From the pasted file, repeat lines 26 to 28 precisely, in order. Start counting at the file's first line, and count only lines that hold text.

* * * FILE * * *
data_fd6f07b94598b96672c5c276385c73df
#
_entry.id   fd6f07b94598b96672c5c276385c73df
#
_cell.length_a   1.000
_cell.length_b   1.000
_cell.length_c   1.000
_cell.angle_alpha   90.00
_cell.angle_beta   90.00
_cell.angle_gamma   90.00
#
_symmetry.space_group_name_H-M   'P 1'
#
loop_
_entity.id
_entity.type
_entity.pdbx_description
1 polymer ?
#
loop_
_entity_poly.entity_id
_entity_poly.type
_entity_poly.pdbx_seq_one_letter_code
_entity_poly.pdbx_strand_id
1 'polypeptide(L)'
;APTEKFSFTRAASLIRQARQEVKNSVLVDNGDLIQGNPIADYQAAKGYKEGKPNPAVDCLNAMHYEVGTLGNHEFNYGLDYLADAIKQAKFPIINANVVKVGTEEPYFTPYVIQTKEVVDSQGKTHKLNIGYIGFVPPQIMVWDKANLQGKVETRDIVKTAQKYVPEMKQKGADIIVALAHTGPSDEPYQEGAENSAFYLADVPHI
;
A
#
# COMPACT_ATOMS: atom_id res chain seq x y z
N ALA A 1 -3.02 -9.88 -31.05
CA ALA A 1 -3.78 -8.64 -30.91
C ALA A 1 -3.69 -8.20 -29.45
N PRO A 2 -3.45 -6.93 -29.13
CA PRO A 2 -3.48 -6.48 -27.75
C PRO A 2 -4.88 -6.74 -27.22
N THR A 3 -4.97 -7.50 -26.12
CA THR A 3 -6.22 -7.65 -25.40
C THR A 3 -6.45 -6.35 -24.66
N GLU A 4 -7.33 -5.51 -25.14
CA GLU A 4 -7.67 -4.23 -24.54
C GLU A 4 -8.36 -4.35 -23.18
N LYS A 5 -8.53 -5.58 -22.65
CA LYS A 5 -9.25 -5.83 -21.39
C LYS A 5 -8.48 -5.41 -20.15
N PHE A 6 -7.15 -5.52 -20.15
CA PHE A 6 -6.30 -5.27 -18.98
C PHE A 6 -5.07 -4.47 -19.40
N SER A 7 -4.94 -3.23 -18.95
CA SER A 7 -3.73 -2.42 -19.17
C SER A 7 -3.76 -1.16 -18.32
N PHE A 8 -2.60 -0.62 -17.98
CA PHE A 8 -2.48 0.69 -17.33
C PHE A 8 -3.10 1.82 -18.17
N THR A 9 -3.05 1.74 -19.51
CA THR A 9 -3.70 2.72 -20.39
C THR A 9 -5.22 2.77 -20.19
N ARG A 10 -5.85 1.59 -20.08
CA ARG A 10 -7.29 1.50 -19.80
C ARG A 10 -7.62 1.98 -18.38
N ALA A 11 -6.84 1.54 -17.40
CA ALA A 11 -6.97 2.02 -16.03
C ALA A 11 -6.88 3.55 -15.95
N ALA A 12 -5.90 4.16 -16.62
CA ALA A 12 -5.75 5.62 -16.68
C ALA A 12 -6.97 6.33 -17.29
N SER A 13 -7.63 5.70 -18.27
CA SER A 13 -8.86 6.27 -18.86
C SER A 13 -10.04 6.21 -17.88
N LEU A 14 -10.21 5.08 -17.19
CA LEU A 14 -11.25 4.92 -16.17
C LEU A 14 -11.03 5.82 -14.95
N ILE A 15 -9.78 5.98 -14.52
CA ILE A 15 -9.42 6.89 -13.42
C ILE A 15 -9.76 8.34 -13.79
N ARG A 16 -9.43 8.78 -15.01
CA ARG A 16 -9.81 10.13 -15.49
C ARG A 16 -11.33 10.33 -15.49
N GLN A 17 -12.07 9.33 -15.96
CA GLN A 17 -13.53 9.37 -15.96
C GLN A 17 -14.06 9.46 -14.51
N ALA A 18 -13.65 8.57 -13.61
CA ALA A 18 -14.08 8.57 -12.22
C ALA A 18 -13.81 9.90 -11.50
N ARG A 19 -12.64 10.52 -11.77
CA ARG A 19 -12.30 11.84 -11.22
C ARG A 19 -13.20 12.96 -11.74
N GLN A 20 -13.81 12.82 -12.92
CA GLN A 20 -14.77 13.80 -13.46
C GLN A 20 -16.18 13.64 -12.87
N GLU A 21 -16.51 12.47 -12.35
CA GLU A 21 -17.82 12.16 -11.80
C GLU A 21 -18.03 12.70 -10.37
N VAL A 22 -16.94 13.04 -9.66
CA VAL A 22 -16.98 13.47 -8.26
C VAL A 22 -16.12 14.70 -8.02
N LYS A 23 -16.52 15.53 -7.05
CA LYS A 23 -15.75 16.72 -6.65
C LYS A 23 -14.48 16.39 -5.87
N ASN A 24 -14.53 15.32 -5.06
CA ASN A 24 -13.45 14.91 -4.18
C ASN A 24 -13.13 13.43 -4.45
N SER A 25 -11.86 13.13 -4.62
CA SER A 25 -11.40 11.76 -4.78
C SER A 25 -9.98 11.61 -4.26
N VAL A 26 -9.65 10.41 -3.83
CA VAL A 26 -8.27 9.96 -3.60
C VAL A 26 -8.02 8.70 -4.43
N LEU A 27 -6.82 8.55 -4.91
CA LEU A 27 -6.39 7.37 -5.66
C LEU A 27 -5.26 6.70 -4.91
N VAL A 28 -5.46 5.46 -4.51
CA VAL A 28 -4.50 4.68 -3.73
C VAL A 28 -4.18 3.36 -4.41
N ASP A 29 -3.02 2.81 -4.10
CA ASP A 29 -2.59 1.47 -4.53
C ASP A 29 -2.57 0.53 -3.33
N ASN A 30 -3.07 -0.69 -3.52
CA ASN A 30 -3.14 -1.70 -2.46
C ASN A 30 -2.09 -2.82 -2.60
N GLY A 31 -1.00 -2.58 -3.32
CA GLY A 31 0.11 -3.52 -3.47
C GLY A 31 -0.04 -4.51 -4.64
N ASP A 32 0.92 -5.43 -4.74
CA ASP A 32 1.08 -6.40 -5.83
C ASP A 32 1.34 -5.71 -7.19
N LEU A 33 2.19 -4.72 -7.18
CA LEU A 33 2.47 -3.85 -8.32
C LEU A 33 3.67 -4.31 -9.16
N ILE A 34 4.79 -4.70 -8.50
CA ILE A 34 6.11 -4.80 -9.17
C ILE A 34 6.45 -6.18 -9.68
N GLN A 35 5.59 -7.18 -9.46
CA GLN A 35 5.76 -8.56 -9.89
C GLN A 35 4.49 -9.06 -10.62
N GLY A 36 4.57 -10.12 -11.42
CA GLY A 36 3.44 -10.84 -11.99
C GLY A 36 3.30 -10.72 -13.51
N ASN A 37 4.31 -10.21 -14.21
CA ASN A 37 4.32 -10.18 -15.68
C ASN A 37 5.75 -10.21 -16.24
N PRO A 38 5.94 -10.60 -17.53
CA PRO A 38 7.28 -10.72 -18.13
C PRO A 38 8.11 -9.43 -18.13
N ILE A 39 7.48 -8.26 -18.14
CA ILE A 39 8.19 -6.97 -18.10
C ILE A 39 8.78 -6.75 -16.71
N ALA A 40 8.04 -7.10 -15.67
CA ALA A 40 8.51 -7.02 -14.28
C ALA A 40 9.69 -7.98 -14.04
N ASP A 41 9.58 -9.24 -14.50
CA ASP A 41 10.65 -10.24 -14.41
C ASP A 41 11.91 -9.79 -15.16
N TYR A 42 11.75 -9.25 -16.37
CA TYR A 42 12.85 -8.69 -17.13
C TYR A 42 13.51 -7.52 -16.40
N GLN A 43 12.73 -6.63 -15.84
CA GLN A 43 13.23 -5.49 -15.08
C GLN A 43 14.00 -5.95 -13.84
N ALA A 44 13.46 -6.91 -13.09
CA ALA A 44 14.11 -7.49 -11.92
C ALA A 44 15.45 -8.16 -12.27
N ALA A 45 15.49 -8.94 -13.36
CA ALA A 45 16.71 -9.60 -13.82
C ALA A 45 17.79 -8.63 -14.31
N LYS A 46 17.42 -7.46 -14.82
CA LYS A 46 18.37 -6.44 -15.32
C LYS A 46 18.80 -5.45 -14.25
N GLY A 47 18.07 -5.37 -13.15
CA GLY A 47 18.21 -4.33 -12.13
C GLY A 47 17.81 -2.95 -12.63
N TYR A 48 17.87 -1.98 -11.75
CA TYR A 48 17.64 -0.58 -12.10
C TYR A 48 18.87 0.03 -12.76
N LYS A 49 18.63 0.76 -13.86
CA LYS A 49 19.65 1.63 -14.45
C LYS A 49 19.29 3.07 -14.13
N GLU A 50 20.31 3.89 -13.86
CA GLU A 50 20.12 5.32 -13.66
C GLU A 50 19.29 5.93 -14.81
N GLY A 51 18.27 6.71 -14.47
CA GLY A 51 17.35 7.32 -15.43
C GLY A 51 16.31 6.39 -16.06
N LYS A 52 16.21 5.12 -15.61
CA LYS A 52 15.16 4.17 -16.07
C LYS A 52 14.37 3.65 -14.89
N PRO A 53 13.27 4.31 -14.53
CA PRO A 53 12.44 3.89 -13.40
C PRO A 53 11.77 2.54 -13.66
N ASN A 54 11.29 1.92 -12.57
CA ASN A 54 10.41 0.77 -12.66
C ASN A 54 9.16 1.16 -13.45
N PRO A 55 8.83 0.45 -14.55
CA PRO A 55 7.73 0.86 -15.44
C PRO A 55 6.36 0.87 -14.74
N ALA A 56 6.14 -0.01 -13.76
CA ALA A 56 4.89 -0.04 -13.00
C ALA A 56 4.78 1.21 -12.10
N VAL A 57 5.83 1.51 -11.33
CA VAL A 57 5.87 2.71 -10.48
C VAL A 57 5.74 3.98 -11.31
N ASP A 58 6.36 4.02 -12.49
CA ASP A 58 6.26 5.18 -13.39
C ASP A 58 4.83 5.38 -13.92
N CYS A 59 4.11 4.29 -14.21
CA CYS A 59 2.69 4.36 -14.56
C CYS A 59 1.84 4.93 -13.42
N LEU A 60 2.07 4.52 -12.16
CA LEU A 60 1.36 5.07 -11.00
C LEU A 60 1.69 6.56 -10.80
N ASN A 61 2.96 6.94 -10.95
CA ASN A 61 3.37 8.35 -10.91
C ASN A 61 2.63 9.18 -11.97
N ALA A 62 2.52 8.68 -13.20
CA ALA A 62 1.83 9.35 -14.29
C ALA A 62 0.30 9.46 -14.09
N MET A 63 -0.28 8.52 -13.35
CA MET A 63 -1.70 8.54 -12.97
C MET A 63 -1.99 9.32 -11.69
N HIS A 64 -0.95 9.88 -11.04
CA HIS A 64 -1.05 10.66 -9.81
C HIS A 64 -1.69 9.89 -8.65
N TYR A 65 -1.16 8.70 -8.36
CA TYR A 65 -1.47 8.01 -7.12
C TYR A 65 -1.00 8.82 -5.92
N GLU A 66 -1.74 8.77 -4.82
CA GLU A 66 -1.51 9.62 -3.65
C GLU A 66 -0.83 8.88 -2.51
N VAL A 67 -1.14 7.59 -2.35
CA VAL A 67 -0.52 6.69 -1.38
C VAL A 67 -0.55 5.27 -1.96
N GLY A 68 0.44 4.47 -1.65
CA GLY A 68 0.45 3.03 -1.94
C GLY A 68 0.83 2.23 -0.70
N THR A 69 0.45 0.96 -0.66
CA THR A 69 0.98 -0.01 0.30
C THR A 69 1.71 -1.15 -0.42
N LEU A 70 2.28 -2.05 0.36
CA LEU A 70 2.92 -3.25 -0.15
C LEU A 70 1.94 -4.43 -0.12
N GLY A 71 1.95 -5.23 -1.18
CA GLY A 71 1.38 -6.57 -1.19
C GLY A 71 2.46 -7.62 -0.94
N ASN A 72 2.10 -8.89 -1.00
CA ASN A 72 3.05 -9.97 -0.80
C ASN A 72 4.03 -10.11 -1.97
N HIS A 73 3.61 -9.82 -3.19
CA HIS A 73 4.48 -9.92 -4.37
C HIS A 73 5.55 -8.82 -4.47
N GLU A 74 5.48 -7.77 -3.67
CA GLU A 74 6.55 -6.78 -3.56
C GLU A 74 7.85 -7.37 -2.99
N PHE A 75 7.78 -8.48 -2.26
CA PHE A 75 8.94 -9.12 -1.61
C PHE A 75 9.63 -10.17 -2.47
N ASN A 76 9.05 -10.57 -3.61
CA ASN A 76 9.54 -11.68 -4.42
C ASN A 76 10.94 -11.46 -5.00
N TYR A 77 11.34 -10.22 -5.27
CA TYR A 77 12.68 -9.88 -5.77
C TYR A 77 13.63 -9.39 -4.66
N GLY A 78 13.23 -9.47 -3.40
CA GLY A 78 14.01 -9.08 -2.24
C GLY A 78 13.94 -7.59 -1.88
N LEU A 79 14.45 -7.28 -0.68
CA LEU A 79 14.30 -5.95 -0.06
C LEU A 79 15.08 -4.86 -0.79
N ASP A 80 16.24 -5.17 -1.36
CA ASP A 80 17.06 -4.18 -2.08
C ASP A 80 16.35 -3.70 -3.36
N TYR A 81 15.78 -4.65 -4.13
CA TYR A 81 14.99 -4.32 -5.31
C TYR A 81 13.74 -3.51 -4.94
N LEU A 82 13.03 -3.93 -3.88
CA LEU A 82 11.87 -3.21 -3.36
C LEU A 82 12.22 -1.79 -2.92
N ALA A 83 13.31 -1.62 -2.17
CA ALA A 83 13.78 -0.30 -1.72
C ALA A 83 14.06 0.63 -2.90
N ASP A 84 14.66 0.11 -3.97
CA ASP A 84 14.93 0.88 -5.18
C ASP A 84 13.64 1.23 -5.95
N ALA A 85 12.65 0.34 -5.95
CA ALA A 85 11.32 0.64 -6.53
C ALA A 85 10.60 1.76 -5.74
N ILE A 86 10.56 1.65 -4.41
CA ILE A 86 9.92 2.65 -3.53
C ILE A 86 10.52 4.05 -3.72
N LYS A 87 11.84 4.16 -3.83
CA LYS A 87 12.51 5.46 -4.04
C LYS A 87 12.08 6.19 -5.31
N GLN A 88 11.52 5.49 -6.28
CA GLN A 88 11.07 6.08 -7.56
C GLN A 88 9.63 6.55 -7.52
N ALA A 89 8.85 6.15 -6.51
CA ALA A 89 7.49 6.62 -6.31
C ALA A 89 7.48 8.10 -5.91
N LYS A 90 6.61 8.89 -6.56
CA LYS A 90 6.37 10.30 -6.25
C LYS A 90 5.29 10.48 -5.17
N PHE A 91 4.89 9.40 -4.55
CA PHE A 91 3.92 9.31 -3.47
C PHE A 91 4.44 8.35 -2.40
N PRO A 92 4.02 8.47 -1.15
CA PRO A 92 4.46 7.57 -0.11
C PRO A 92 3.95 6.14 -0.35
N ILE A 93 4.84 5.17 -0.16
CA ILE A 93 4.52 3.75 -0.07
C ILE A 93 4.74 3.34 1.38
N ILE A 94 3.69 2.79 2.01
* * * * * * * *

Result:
;APTEKFSFTRAASLIRQARQEVKNSVLVDNGDLIQGNPIADYQAAKGYKEGKPNPAVDCLNAMHYEVGTLGNHEFNYGLDYLADAIKQAKFPIINANVVKVGTEEPYFTPYVIQTKEVVDSQGKTHKLNIGYIGFVPPQIMVWDKANLQGKVETRDIVKTAQKYVPEMKQKGADIIVALAHTGPSDEPYQEGAENSAFYLADVPHI
;
A